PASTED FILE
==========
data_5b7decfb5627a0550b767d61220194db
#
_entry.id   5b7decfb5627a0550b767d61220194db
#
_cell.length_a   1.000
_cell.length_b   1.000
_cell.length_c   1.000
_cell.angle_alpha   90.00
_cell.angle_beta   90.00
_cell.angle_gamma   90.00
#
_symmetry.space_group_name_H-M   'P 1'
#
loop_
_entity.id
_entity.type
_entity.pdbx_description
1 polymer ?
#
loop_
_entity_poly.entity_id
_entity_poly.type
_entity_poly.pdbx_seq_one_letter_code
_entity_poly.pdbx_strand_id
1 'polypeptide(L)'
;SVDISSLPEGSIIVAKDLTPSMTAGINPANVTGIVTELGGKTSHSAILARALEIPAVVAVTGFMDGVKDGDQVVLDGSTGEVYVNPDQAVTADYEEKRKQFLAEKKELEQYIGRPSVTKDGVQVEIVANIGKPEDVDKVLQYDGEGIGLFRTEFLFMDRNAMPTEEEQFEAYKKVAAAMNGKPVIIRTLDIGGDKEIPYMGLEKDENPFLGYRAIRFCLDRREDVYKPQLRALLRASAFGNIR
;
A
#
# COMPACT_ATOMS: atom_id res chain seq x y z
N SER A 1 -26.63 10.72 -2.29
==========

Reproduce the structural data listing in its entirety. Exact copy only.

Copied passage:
data_5b7decfb5627a0550b767d61220194db
#
_entry.id   5b7decfb5627a0550b767d61220194db
#
_cell.length_a   1.000
_cell.length_b   1.000
_cell.length_c   1.000
_cell.angle_alpha   90.00
_cell.angle_beta   90.00
_cell.angle_gamma   90.00
#
_symmetry.space_group_name_H-M   'P 1'
#
loop_
_entity.id
_entity.type
_entity.pdbx_description
1 polymer ?
#
loop_
_entity_poly.entity_id
_entity_poly.type
_entity_poly.pdbx_seq_one_letter_code
_entity_poly.pdbx_strand_id
1 'polypeptide(L)'
;SVDISSLPEGSIIVAKDLTPSMTAGINPANVTGIVTELGGKTSHSAILARALEIPAVVAVTGFMDGVKDGDQVVLDGSTGEVYVNPDQAVTADYEEKRKQFLAEKKELEQYIGRPSVTKDGVQVEIVANIGKPEDVDKVLQYDGEGIGLFRTEFLFMDRNAMPTEEEQFEAYKKVAAAMNGKPVIIRTLDIGGDKEIPYMGLEKDENPFLGYRAIRFCLDRREDVYKPQLRALLRASAFGNIR
;
A
#
# COMPACT_ATOMS: atom_id res chain seq x y z
N SER A 1 -26.63 10.72 -2.29